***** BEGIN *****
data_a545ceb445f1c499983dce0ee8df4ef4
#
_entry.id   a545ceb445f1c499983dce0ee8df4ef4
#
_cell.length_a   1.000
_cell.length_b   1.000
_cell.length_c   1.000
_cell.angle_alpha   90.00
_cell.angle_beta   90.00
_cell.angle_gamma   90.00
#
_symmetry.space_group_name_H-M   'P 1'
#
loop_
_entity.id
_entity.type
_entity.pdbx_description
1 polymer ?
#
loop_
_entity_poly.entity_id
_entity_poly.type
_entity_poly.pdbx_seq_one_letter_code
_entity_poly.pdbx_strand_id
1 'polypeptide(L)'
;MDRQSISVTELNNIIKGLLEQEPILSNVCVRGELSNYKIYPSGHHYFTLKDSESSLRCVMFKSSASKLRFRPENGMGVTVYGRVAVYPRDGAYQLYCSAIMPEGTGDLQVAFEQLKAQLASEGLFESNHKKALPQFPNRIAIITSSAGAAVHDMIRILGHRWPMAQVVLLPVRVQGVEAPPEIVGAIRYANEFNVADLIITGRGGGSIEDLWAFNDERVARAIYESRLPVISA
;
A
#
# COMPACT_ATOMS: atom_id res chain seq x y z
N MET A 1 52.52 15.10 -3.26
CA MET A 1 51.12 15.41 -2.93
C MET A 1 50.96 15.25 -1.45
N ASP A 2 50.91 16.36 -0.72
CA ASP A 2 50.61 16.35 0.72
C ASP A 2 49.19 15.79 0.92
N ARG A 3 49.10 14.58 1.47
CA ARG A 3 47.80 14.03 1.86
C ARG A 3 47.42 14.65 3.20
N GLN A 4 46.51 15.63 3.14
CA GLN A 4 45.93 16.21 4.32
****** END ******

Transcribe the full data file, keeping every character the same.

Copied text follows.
data_a545ceb445f1c499983dce0ee8df4ef4
#
_entry.id   a545ceb445f1c499983dce0ee8df4ef4
#
_cell.length_a   1.000
_cell.length_b   1.000
_cell.length_c   1.000
_cell.angle_alpha   90.00
_cell.angle_beta   90.00
_cell.angle_gamma   90.00
#
_symmetry.space_group_name_H-M   'P 1'
#
loop_
_entity.id
_entity.type
_entity.pdbx_description
1 polymer ?
#
loop_
_entity_poly.entity_id
_entity_poly.type
_entity_poly.pdbx_seq_one_letter_code
_entity_poly.pdbx_strand_id
1 'polypeptide(L)'
;MDRQSISVTELNNIIKGLLEQEPILSNVCVRGELSNYKIYPSGHHYFTLKDSESSLRCVMFKSSASKLRFRPENGMGVTVYGRVAVYPRDGAYQLYCSAIMPEGTGDLQVAFEQLKAQLASEGLFESNHKKALPQFPNRIAIITSSAGAAVHDMIRILGHRWPMAQVVLLPVRVQGVEAPPEIVGAIRYANEFNVADLIITGRGGGSIEDLWAFNDERVARAIYESRLPVISA
;
A
#
# COMPACT_ATOMS: atom_id res chain seq x y z
N MET A 1 52.52 15.10 -3.26
CA MET A 1 51.12 15.41 -2.93
C MET A 1 50.96 15.25 -1.45
N ASP A 2 50.91 16.36 -0.72
CA ASP A 2 50.61 16.35 0.72
C ASP A 2 49.19 15.79 0.92
N ARG A 3 49.10 14.58 1.47
CA ARG A 3 47.80 14.03 1.86
C ARG A 3 47.42 14.65 3.20
N GLN A 4 46.51 15.63 3.14
CA GLN A 4 45.93 16.21 4.32